Aspirin appears to be just as good as more expensive, more potent
blood-thinning medication for preventing blood clots after hip replacement
surgery, according to new research.
People who get artificial hips are at risk of serious blood clots, such as
deep vein thrombosis and pulmonary embolism, after the surgery. To prevent them,
doctors usually prescribe blood-thinning (anticoagulant) medications, such as
low-molecular-weight heparin, which is given by injection, or the newer drug,
rivaroxaban (brand name Xarelto), a pill.
But that old medicine-cabinet standby, aspirin, also has blood-thinning
properties. And the Canadian researchers wondered if this simple, inexpensive
drug could also prevent blood clots after a major surgery.
They compared the drugs for four weeks, following 10 days of treatment with
heparin immediately post-surgery.
The investigators found the two medications were similarly effective and
safe. Where the medicines differ significantly is in cost.
Low-cost and effective
"Low-molecular-weight heparin and the newer blood thinner, Xarelto, are
similarly priced; they're several hundred-fold more expensive than aspirin,"
said the study's lead author, Dr David Anderson, a professor and head of the
department of medicine at Dalhousie University in Halifax, Nova Scotia.
"Given the low cost of aspirin and its convenience, it's a reasonable
alternative to low-molecular-weight heparin when used in the manner designed in
this trial," said Anderson.
Another expert said the study results, published in the
Annals of Internal Medicine, support previous observations. "After
initial treatment with an anticoagulant, then giving aspirin to these patients
for the prevention of [serious blood clots] is as good," said Jawed Fareed,
professor of pharmacology and pathology and director of the homeostasis and
thrombosis research unit at Loyola University Medical Center in Maywood,
For the study, Anderson and his colleagues recruited 778 patients undergoing
elective hip replacement surgery between 2007 and 2010. All received 10 days of
heparin (dalteparin) following surgery. After that, they were randomised into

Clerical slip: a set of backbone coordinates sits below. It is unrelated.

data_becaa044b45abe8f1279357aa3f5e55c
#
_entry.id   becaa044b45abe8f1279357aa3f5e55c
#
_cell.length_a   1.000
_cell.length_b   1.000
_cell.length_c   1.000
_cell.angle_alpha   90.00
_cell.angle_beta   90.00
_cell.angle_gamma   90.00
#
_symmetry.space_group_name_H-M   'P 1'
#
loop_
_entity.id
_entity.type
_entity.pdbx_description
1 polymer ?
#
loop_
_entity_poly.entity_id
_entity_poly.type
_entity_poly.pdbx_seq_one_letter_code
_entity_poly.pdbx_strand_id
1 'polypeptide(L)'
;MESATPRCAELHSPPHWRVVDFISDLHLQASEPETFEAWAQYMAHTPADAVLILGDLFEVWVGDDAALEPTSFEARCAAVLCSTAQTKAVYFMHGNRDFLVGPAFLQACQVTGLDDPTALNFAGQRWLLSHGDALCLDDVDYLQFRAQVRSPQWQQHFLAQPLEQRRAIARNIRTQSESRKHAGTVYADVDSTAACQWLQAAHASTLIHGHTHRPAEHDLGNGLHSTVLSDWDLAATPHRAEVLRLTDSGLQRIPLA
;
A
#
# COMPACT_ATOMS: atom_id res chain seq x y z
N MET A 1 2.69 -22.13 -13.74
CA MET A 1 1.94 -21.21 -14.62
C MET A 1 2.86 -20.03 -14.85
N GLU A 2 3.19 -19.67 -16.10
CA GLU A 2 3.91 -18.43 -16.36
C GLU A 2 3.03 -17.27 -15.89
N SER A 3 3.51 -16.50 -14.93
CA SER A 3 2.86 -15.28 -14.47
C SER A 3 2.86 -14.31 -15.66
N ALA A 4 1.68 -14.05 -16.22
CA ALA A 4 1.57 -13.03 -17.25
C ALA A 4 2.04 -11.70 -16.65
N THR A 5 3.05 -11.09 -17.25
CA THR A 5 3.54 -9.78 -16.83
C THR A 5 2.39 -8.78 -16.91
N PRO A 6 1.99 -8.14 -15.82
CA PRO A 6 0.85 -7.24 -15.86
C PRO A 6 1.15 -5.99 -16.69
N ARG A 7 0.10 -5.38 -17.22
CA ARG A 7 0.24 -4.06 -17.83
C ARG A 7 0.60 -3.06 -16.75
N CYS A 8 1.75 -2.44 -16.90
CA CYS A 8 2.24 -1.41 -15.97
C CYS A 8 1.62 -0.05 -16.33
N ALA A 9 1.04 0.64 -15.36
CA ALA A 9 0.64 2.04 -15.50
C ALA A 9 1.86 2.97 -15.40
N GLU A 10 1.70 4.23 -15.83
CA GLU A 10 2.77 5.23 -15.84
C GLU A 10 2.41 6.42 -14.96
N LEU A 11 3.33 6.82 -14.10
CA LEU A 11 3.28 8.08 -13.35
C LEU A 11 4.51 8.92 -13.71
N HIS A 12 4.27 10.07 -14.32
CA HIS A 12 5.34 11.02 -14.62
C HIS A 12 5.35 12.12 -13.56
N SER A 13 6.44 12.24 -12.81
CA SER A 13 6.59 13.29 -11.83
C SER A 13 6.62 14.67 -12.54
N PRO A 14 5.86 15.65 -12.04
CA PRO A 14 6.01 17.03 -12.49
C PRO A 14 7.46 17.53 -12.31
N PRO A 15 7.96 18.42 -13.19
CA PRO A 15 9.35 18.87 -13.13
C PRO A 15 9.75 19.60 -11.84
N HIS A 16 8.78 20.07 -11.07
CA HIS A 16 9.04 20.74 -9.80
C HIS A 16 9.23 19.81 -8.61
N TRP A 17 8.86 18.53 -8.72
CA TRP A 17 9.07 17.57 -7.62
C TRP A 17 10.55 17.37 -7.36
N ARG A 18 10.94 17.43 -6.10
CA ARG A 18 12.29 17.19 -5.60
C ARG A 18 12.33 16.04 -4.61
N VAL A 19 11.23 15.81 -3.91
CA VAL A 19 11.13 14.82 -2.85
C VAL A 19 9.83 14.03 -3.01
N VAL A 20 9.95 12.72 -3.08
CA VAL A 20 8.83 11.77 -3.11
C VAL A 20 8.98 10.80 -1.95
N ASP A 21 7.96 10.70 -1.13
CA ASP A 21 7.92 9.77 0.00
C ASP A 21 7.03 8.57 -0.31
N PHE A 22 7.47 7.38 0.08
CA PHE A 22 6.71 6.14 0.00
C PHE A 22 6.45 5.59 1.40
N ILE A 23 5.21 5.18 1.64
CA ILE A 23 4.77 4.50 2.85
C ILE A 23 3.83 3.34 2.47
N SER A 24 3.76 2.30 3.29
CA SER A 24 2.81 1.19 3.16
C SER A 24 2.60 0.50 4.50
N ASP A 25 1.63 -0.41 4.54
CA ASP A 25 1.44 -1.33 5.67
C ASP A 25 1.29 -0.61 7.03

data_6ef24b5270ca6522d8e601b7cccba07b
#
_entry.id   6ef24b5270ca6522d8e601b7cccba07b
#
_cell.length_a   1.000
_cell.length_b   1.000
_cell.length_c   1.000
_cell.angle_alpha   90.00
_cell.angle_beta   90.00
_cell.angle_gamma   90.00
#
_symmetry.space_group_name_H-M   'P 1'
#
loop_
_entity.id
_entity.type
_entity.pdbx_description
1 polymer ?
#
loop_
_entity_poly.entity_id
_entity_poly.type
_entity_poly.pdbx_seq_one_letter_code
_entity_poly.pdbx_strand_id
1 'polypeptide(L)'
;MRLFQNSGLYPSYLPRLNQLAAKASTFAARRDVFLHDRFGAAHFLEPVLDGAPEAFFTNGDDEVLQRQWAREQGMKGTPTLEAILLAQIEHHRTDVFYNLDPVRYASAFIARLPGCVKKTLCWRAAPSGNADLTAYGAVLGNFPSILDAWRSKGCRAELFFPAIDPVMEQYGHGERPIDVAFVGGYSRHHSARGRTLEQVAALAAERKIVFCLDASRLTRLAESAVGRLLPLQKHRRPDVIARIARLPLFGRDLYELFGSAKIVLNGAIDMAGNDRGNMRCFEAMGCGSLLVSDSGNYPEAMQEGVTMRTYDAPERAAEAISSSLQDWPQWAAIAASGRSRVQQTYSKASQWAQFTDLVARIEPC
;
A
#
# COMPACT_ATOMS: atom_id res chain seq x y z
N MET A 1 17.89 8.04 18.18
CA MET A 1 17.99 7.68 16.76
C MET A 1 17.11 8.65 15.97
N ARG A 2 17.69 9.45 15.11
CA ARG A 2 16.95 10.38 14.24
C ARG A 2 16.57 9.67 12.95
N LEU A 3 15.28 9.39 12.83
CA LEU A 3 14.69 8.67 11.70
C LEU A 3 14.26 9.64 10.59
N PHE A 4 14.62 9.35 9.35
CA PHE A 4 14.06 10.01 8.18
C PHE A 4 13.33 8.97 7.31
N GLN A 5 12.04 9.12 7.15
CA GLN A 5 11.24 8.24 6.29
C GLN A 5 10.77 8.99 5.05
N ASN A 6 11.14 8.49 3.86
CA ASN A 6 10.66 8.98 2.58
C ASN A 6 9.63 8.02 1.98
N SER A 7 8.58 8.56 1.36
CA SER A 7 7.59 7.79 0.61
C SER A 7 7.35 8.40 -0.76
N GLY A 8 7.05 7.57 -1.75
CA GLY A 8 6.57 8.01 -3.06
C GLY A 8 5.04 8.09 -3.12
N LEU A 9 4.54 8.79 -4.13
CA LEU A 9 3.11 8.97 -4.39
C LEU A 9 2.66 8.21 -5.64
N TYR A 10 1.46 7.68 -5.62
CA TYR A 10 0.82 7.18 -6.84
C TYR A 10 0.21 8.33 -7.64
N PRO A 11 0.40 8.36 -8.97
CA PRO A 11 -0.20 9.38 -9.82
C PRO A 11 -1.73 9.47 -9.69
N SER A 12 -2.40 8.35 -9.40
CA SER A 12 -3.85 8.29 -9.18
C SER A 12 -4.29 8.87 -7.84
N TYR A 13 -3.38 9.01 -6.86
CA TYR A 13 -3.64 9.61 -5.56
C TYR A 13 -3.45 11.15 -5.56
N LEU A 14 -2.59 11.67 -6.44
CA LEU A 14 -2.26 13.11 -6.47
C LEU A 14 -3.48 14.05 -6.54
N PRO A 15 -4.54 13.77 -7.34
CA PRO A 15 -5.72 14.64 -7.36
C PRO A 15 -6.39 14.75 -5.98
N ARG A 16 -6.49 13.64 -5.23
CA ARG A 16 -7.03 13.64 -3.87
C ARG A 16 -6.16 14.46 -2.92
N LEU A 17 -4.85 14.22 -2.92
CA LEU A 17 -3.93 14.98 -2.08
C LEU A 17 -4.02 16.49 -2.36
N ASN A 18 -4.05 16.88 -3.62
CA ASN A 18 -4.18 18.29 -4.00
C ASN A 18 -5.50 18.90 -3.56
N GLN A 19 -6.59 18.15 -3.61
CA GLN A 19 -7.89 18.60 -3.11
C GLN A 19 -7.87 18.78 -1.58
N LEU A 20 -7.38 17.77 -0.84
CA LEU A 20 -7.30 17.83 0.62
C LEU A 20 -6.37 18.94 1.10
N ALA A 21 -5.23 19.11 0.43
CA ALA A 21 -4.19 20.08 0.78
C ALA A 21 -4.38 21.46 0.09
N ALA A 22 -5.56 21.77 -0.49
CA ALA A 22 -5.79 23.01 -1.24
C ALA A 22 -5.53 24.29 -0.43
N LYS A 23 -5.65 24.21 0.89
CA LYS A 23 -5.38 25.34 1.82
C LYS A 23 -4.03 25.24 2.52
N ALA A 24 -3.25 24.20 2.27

one of two groups for four more weeks of blood-thinning therapy. Half continued
receiving heparin injections, while the other half took low-dose (81 milligrams)
Five people on dalteparin and one on aspirin developed a blood clot. The
absolute difference between the two therapies was 1%. Bleeding events serious
enough to require treatment occurred in five people on dalteparin, and two on
Anderson said the difference in bleeding events wasn't statistically
significant, but there was a trend toward aspirin being the safer alternative.
However, it's too soon to tell definitively whether aspirin might cause less
bleeding, he said.
Anderson said the researchers had to stop the study early because they
weren't able to recruit the desired number of patients. While the study was
under way, Xarelto was approved, and because it's a pill instead of an
injectable like dalteparin (brand name Fragmin), it became difficult to find
volunteers for the multiple injection part of the trial.
Duplicating the study
The researchers are now duplicating the study, but comparing Xarelto to
aspirin this time. They're also including people having knee replacement
surgery, and they're only using five days of initial treatment with the more
"If aspirin turns out to be as good as Xarelto, given the number of joint
[replacement] surgeries done in North America, it could save the health care
system millions if it's proven to be at least as effective," said Anderson.
Fareed said he would not use aspirin immediately after the surgery. "But once
that initial phase settles down, I think aspirin is a good option. And, I'm
confident that the bleeding will be less with aspirin," said Fareed.
He said doctors may not turn to aspirin right away, and would probably wait
until medical groups write new guidelines suggesting aspirin as the standard of
care. But it's certainly a topic that patients could bring up with their doctor
before surgery, he suggested.
"I think we have demonstrated that a very simple, inexpensive oral therapy
appears to be as good as a more expensive, more potent, less convenient
anticoagulant agent for the prevention of blood clots following total hip
replacement," concluded Anderson.
The US Agency for Healthcare Research and Quality has more on preventing